Stability of Colloidal Iron Oxide Nanoparticles on Titania and Silica Support

Nynke A. Krans, Dónal L. Van Uunen, Caroline Versluis, Achim Iulian Dugulan, Jiachun Chai, Jan P. Hofmann, Emiel J.M. Hensen, Jovana Zečević, Krijn P. De Jong*

*Corresponding author for this work

    Research output: Contribution to journalArticleScientificpeer-review

    2 Citations (Scopus)
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    Using model catalysts with well-defined particle sizes and morphologies to elucidate questions regarding catalytic activity and stability has gained more interest, particularly utilizing colloidally prepared metal(oxide) particles. Here, colloidally synthesized iron oxide nanoparticles (FexOy-NPs, size ∼7 nm) on either a titania (FexOy/TiO2) or a silica (FexOy/SiO2) support were studied. These model catalyst systems showed excellent activity in the Fischer-Tropsch to olefin (FTO) reaction at high pressure. However, the FexOy/TiO2 catalyst deactivated more than the FexOy/SiO2 catalyst. After analyzing the used catalysts, it was evident that the FexOy-NP on titania had grown to 48 nm, while the FexOy-NP on silica was still 7 nm in size. STEM-EDX revealed that the growth of FexOy/TiO2 originated mainly from the hydrogen reduction step and only to a limited extent from catalysis. Quantitative STEM-EDX measurements indicated that at a reduction temperature of 350 °C, 80% of the initial iron had dispersed over and into the titania as iron species below imaging resolution. The Fe/Ti surface atomic ratios from XPS measurements indicated that the iron particles first spread over the support after a reduction temperature of 300 °C followed by iron oxide particle growth at 350 °C. Mössbauer spectroscopy showed that 70% of iron was present as Fe2+, specifically as amorphous iron titanates (FeTiO3), after reduction at 350 °C. The growth of iron nanoparticles on titania is hypothesized as an Ostwald ripening process where Fe2+ species diffuse over and through the titania support. Presynthesized nanoparticles on SiO2 displayed structural stability, as only ∼10% iron silicates were formed and particles kept the same size during in situ reduction, carburization, and FTO catalysis.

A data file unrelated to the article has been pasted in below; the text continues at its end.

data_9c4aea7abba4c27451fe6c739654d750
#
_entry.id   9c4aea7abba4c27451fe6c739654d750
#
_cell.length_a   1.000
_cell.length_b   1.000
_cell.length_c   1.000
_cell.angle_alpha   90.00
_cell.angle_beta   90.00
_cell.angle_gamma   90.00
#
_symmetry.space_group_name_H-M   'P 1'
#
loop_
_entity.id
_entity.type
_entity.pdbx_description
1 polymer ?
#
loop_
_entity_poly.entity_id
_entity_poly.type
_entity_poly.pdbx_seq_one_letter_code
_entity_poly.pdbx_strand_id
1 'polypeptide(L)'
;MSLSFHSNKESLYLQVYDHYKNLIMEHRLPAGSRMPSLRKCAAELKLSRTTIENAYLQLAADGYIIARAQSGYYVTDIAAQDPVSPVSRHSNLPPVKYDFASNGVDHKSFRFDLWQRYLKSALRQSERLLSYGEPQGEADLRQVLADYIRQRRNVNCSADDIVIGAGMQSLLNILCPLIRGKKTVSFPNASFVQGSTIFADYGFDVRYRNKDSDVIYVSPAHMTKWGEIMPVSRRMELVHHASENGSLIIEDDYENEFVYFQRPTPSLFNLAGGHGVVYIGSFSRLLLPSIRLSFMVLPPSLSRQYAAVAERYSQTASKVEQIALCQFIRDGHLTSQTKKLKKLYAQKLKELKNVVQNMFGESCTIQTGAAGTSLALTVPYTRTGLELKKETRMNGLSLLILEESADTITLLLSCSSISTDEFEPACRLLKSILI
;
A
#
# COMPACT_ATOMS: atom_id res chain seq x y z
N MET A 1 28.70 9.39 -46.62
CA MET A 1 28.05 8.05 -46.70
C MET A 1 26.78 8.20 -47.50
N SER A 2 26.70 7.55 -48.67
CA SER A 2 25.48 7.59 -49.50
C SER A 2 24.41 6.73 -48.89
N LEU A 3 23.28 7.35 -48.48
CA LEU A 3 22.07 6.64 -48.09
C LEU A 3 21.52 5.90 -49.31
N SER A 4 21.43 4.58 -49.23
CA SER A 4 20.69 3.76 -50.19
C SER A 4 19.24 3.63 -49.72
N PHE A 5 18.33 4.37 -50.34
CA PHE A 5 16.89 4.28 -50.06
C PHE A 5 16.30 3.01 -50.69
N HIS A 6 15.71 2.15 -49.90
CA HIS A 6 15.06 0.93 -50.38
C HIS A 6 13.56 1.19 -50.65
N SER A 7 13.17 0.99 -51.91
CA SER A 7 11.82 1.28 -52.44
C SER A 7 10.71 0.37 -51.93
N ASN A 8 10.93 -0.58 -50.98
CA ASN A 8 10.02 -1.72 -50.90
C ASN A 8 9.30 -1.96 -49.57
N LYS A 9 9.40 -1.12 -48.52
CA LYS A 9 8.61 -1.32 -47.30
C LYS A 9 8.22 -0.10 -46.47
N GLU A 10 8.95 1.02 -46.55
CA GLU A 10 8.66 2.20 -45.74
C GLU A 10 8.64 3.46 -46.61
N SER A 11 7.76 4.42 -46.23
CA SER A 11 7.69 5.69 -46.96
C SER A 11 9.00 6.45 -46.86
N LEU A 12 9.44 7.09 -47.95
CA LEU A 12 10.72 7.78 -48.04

Original languageEnglish
    Pages (from-to)5226-5235
    JournalChemistry of Materials
    Issue number12
    Publication statusPublished - 2020


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